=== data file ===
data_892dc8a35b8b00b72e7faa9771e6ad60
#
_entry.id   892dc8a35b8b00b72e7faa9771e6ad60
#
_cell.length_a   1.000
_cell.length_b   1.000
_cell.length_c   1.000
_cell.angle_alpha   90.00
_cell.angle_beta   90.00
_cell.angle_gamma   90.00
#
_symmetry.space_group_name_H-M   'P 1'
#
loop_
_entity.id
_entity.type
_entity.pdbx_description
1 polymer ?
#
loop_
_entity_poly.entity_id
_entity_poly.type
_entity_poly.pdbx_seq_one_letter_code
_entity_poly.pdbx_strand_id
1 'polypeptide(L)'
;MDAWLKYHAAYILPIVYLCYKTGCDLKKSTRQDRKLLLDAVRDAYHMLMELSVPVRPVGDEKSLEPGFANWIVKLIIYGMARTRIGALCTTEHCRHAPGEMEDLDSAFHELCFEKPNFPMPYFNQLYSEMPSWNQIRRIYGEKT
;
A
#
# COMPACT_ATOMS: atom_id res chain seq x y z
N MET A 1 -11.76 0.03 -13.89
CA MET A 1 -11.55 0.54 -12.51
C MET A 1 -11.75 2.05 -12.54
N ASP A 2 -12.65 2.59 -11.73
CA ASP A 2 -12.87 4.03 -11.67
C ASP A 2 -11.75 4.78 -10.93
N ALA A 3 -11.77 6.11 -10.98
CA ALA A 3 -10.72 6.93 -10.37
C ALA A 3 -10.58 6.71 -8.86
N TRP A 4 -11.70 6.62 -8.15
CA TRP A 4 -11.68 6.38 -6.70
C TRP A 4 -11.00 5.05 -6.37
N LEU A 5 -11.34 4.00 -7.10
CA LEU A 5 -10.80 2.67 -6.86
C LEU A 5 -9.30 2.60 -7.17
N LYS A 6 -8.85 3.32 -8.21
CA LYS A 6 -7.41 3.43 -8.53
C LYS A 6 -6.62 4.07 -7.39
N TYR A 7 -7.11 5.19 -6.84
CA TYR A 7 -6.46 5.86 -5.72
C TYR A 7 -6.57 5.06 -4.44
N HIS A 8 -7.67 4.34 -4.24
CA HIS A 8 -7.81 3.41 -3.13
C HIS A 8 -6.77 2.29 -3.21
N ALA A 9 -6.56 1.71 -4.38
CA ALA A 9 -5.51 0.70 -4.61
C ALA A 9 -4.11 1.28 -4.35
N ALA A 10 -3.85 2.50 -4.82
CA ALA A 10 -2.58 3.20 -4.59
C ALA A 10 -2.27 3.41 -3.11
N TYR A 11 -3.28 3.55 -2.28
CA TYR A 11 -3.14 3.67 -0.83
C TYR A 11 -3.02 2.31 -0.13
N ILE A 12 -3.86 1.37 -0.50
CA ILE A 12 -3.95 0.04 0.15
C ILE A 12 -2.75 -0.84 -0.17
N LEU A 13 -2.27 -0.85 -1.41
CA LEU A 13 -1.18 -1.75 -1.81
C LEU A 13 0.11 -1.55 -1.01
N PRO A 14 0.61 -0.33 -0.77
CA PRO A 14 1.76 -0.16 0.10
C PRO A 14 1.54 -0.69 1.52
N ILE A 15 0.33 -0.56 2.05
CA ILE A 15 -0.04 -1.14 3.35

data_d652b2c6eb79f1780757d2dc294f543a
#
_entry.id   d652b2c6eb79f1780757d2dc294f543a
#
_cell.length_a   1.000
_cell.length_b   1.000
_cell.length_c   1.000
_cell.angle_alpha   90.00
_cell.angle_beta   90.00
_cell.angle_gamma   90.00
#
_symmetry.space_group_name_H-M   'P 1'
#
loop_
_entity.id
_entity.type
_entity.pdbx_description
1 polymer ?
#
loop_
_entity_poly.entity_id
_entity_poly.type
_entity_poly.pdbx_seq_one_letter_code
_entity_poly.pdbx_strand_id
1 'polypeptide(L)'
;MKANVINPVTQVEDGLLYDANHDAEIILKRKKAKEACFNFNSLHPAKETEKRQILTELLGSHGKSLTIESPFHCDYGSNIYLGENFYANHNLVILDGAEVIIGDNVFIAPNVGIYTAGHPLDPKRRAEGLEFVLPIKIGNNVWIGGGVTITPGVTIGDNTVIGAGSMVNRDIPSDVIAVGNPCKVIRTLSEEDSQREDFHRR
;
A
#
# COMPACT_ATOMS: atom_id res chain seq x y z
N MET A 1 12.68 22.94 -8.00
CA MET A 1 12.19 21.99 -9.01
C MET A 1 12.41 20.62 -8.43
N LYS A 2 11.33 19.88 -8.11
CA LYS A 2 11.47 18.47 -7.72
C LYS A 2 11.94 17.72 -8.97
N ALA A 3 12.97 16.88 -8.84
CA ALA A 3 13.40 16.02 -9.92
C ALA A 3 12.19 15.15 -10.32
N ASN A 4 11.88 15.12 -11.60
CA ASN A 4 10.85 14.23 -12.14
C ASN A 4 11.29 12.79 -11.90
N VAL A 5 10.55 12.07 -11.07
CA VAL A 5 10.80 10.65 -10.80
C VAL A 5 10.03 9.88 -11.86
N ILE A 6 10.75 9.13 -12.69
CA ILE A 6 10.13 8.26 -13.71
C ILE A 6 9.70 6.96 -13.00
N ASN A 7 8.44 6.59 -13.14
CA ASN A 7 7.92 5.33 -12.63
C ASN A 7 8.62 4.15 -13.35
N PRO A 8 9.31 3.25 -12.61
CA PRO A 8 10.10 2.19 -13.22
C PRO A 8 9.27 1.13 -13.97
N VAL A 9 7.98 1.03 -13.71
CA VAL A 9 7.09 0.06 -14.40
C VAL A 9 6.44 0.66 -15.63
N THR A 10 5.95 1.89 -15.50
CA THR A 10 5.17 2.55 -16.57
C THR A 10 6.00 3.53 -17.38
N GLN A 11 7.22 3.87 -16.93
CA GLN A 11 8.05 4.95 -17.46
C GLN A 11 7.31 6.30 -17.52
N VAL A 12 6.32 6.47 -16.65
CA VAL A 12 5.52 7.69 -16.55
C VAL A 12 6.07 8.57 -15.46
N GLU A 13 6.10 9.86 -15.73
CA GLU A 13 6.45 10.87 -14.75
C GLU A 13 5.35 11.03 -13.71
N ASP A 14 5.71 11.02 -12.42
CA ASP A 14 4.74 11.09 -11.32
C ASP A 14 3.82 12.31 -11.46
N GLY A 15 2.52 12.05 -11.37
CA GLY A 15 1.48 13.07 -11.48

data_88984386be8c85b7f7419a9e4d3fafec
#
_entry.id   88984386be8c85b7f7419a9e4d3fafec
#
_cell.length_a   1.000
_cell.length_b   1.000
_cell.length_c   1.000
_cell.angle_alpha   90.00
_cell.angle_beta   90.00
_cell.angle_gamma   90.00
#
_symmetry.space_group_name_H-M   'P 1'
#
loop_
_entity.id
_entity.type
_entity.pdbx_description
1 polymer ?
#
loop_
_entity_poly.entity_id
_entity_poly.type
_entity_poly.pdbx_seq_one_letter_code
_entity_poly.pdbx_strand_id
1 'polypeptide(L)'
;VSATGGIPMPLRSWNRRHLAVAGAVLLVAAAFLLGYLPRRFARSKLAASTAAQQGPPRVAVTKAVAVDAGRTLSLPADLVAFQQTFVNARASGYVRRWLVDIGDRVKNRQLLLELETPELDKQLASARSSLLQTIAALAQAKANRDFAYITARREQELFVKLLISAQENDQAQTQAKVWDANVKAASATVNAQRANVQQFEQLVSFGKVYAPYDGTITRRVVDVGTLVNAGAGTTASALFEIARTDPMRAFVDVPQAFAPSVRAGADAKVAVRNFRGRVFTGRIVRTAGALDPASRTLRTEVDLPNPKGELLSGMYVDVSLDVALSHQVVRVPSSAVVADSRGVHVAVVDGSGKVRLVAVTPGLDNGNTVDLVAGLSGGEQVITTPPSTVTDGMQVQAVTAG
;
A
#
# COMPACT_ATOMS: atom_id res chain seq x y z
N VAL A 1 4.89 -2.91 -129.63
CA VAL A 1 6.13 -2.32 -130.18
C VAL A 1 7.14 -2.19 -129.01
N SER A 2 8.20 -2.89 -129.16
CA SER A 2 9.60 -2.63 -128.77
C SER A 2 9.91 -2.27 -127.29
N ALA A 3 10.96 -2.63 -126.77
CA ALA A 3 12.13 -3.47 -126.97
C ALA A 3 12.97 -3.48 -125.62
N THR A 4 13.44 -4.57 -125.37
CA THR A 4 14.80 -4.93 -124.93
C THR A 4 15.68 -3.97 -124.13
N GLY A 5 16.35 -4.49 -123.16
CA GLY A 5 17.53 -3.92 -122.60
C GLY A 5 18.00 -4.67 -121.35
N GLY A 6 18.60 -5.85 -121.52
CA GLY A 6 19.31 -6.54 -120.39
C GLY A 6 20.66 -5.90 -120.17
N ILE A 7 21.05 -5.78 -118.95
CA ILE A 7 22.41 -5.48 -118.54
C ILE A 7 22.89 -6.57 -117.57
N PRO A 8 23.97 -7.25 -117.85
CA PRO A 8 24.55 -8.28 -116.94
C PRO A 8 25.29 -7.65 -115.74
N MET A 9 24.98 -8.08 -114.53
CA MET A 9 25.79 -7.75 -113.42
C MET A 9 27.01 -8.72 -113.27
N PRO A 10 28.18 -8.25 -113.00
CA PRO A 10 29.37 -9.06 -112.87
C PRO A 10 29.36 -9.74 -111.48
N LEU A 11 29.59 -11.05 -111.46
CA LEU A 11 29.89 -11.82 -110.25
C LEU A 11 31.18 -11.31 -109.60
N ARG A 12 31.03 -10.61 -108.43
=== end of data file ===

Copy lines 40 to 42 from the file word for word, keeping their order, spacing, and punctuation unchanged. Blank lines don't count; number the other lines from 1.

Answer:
N TRP A 4 -11.70 6.62 -8.15
CA TRP A 4 -11.68 6.38 -6.70
C TRP A 4 -11.00 5.05 -6.37